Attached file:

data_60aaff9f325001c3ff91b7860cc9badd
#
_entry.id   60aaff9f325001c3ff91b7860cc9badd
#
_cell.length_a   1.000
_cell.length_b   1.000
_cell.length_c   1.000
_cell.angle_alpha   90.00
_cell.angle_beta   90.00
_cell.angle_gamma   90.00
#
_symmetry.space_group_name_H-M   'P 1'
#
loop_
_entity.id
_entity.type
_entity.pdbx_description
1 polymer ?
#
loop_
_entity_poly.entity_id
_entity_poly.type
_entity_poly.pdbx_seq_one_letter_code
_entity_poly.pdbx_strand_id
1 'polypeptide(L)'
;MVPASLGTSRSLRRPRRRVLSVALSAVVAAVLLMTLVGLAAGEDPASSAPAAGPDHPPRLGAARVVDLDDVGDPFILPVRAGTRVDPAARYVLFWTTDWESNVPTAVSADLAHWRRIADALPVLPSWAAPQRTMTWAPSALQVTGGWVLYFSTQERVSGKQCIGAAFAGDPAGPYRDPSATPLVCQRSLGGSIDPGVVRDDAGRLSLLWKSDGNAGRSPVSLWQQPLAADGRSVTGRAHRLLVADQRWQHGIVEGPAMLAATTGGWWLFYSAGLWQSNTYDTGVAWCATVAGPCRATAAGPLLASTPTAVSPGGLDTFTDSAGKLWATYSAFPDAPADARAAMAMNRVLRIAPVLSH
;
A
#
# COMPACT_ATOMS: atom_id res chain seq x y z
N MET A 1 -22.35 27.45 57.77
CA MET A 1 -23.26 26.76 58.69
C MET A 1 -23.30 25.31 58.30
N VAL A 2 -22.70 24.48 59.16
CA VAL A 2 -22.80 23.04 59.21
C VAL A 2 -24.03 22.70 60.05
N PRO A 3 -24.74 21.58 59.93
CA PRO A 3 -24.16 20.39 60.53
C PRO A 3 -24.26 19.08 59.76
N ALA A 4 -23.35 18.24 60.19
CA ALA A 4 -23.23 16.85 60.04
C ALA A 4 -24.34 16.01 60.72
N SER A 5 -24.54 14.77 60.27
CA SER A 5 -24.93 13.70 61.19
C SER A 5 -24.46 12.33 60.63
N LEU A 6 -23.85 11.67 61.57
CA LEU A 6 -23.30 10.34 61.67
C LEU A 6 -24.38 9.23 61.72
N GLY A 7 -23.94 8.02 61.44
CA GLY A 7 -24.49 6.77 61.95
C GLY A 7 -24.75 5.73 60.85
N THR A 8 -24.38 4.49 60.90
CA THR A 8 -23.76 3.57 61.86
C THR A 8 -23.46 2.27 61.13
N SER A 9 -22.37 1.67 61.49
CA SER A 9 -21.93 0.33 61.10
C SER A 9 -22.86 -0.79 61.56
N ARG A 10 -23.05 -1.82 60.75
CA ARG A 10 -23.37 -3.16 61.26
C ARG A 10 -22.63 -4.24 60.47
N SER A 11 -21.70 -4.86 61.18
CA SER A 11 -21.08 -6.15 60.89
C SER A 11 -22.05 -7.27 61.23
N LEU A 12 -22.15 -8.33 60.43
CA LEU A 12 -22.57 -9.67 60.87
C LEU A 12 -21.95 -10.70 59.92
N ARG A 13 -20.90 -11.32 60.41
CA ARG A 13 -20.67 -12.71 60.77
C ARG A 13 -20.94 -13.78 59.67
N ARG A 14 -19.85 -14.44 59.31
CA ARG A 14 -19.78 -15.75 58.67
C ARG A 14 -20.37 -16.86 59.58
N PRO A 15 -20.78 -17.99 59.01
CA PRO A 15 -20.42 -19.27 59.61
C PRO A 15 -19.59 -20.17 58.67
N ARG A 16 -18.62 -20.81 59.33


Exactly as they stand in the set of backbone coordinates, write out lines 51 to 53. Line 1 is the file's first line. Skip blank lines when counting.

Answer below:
C GLY A 7 -24.75 5.73 60.85
N THR A 8 -24.38 4.49 60.90
CA THR A 8 -23.76 3.57 61.86